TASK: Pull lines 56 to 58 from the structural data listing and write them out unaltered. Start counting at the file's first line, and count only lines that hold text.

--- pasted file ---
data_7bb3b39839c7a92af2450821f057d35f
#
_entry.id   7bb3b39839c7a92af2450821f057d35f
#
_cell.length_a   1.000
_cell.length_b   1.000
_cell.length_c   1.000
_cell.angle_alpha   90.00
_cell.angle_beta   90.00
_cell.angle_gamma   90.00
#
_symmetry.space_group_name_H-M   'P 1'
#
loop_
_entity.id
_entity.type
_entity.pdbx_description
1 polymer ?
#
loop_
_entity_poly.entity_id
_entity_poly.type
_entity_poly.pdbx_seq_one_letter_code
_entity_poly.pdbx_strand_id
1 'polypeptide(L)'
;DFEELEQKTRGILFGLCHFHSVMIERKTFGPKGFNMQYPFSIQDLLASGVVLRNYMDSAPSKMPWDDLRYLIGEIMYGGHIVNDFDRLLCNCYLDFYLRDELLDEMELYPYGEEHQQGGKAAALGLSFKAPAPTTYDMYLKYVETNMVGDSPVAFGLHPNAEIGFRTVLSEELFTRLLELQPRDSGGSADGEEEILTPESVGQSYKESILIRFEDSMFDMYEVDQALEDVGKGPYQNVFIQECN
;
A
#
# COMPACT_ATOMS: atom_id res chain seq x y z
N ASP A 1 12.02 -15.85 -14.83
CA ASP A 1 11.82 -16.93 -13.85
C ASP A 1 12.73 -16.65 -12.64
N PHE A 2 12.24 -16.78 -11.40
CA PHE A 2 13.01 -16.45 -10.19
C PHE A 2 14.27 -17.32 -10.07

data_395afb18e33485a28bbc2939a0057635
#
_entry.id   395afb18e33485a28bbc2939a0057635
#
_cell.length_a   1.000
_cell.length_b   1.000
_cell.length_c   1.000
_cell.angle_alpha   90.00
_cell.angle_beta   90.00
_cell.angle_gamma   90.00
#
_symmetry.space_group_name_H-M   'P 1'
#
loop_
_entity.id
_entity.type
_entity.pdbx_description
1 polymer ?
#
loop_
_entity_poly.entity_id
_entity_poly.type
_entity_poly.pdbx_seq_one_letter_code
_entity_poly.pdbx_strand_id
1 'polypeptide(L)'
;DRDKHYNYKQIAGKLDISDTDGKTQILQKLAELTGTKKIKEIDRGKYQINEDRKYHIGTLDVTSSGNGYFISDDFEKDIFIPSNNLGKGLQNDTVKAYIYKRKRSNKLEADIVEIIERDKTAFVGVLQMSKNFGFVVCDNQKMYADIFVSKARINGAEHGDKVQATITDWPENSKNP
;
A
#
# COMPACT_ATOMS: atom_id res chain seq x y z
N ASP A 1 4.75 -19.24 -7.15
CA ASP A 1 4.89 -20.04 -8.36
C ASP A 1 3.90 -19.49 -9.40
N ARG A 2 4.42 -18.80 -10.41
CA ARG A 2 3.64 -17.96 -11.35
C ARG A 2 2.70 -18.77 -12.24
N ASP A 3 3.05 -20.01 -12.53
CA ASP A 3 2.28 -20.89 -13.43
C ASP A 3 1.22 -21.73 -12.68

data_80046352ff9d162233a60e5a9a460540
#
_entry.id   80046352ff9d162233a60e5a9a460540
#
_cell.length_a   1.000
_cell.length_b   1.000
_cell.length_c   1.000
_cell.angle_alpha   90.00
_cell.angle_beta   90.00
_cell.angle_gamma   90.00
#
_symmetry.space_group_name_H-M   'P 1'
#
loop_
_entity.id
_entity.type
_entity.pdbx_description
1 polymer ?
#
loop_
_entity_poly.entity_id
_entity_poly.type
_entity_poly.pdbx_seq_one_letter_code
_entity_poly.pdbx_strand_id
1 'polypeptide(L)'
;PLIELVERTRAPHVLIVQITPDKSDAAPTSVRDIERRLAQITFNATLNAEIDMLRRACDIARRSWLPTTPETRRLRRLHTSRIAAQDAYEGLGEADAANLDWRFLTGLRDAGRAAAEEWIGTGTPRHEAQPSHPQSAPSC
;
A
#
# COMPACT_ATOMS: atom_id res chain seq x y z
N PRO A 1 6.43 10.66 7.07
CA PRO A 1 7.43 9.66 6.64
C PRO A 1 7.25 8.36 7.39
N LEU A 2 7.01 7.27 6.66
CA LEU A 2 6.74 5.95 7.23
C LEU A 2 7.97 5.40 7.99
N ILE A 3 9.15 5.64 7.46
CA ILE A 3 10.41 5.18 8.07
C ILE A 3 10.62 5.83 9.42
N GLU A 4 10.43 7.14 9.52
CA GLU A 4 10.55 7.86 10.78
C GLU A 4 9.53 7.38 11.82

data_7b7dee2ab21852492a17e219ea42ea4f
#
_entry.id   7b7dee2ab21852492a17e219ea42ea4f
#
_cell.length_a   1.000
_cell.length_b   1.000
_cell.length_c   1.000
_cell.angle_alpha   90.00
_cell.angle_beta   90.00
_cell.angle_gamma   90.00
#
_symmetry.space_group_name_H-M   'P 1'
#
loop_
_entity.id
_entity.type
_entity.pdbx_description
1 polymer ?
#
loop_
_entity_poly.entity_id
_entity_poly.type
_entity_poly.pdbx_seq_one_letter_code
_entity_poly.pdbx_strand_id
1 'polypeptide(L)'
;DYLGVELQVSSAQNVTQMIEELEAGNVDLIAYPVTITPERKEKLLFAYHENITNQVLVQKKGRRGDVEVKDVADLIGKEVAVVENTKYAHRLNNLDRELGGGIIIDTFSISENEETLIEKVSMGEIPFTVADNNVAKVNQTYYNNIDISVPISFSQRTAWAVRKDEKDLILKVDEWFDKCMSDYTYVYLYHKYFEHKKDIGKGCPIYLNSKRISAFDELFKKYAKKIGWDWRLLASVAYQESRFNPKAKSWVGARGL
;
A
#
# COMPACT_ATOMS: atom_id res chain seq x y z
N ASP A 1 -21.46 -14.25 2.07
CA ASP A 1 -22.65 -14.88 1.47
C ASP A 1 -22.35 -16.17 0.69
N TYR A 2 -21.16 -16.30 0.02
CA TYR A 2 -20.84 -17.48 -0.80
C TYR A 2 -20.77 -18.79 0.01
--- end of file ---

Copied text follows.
loop_
_entity_poly.entity_id
_entity_poly.type